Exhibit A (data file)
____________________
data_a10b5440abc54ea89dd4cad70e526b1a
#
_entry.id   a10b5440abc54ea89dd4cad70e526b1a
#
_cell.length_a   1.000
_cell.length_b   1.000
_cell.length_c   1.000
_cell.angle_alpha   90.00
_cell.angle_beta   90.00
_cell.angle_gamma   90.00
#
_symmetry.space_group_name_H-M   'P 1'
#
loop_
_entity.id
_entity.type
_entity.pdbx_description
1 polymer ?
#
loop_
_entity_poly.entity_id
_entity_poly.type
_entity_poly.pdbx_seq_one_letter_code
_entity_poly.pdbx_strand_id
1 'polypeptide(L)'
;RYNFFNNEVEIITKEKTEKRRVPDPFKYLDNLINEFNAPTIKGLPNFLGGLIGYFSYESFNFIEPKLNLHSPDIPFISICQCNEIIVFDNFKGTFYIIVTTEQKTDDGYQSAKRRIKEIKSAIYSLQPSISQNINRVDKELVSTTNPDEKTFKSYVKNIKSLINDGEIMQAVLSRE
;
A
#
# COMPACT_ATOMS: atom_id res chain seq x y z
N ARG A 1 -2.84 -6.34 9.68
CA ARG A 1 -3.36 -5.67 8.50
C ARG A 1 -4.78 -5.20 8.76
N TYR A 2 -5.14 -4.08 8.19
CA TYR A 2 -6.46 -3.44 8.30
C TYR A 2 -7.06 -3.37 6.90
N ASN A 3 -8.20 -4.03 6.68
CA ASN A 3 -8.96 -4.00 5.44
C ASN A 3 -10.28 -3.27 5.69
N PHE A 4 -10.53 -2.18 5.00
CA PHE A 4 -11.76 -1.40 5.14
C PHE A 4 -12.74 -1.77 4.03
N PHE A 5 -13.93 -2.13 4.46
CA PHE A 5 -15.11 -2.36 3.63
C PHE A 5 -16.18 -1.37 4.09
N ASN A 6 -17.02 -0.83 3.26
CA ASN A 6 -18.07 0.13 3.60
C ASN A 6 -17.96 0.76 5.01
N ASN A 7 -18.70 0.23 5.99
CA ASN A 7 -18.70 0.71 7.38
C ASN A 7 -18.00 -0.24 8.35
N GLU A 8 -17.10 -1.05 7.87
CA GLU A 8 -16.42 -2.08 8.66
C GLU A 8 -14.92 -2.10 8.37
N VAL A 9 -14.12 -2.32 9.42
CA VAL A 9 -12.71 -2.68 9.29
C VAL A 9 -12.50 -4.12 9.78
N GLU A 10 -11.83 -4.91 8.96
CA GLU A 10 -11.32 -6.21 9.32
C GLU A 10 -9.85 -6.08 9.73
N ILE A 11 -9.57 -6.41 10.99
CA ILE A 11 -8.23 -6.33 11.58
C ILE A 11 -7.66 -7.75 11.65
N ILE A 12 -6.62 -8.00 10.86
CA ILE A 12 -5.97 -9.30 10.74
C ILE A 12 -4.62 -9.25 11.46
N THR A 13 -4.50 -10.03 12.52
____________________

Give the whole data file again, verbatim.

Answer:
data_a10b5440abc54ea89dd4cad70e526b1a
#
_entry.id   a10b5440abc54ea89dd4cad70e526b1a
#
_cell.length_a   1.000
_cell.length_b   1.000
_cell.length_c   1.000
_cell.angle_alpha   90.00
_cell.angle_beta   90.00
_cell.angle_gamma   90.00
#
_symmetry.space_group_name_H-M   'P 1'
#
loop_
_entity.id
_entity.type
_entity.pdbx_description
1 polymer ?
#
loop_
_entity_poly.entity_id
_entity_poly.type
_entity_poly.pdbx_seq_one_letter_code
_entity_poly.pdbx_strand_id
1 'polypeptide(L)'
;RYNFFNNEVEIITKEKTEKRRVPDPFKYLDNLINEFNAPTIKGLPNFLGGLIGYFSYESFNFIEPKLNLHSPDIPFISICQCNEIIVFDNFKGTFYIIVTTEQKTDDGYQSAKRRIKEIKSAIYSLQPSISQNINRVDKELVSTTNPDEKTFKSYVKNIKSLINDGEIMQAVLSRE
;
A
#
# COMPACT_ATOMS: atom_id res chain seq x y z
N ARG A 1 -2.84 -6.34 9.68
CA ARG A 1 -3.36 -5.67 8.50
C ARG A 1 -4.78 -5.20 8.76
N TYR A 2 -5.14 -4.08 8.19
CA TYR A 2 -6.46 -3.44 8.30
C TYR A 2 -7.06 -3.37 6.90
N ASN A 3 -8.20 -4.03 6.68
CA ASN A 3 -8.96 -4.00 5.44
C ASN A 3 -10.28 -3.27 5.69
N PHE A 4 -10.53 -2.18 5.00
CA PHE A 4 -11.76 -1.40 5.14
C PHE A 4 -12.74 -1.77 4.03
N PHE A 5 -13.93 -2.13 4.46
CA PHE A 5 -15.11 -2.36 3.63
C PHE A 5 -16.18 -1.37 4.09
N ASN A 6 -17.02 -0.83 3.26
CA ASN A 6 -18.07 0.13 3.60
C ASN A 6 -17.96 0.76 5.01
N ASN A 7 -18.70 0.23 5.99
CA ASN A 7 -18.70 0.71 7.38
C ASN A 7 -18.00 -0.24 8.35
N GLU A 8 -17.10 -1.05 7.87
CA GLU A 8 -16.42 -2.08 8.66
C GLU A 8 -14.92 -2.10 8.37
N VAL A 9 -14.12 -2.32 9.42
CA VAL A 9 -12.71 -2.68 9.29
C VAL A 9 -12.50 -4.12 9.78
N GLU A 10 -11.83 -4.91 8.96
CA GLU A 10 -11.32 -6.21 9.32
C GLU A 10 -9.85 -6.08 9.73
N ILE A 11 -9.57 -6.41 10.99
CA ILE A 11 -8.23 -6.33 11.58
C ILE A 11 -7.66 -7.75 11.65
N ILE A 12 -6.62 -8.00 10.86
CA ILE A 12 -5.97 -9.30 10.74
C ILE A 12 -4.62 -9.25 11.46
N THR A 13 -4.50 -10.03 12.52